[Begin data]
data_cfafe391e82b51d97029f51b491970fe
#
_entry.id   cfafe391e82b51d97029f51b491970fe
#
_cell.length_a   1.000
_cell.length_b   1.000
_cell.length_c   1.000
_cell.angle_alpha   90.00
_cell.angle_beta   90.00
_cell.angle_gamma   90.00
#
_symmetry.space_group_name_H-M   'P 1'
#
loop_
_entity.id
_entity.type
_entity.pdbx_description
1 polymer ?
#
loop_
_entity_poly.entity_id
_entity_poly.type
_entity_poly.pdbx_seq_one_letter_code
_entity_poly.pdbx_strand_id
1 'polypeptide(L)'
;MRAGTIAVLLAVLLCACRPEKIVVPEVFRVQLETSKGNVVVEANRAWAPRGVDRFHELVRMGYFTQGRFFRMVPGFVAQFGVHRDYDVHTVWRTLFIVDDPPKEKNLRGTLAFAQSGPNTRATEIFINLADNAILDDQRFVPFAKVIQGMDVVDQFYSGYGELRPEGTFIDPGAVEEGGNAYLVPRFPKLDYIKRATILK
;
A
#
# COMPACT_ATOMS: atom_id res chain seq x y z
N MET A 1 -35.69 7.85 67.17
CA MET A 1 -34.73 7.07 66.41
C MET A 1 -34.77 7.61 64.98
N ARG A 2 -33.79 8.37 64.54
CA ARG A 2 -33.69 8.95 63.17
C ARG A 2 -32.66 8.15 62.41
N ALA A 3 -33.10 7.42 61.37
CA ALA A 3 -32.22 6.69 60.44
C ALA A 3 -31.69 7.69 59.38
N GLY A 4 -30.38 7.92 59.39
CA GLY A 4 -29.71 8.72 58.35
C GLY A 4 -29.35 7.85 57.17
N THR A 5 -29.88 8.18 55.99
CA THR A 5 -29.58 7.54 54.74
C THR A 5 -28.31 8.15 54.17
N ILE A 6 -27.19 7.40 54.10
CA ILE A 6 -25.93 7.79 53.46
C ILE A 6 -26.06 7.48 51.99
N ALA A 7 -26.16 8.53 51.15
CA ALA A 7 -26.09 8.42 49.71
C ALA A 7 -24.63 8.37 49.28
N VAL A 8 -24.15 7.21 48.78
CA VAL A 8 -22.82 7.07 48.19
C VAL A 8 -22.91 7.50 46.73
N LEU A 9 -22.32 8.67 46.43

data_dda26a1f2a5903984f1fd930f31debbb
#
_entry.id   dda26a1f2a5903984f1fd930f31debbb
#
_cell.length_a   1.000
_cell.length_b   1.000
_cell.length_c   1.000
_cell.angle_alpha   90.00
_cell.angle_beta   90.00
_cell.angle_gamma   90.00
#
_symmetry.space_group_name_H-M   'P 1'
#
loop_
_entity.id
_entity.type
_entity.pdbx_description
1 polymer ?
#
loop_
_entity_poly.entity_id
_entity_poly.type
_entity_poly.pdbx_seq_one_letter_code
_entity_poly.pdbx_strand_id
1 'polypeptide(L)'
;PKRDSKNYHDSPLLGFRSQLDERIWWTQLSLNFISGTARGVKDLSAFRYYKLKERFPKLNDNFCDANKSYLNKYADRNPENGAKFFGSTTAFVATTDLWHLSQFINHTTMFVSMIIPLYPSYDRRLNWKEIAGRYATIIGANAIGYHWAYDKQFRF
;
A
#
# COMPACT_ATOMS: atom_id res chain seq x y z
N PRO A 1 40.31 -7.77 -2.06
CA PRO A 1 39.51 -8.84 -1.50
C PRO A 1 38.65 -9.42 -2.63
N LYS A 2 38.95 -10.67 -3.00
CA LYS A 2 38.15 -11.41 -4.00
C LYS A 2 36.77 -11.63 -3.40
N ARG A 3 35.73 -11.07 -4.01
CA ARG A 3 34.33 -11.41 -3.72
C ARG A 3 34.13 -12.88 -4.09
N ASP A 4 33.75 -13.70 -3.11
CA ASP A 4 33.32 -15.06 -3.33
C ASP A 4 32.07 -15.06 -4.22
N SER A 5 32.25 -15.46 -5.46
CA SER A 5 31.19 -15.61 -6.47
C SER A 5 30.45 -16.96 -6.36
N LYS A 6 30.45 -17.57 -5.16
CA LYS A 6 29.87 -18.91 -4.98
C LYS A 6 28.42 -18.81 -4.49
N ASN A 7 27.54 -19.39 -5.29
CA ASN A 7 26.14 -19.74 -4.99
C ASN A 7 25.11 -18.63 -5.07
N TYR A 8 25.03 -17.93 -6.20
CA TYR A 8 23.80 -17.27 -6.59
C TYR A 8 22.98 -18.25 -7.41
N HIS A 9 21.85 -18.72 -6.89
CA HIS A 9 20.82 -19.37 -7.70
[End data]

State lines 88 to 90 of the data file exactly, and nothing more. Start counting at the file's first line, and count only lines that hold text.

C PRO A 1 38.65 -9.42 -2.63
N LYS A 2 38.95 -10.67 -3.00
CA LYS A 2 38.15 -11.41 -4.00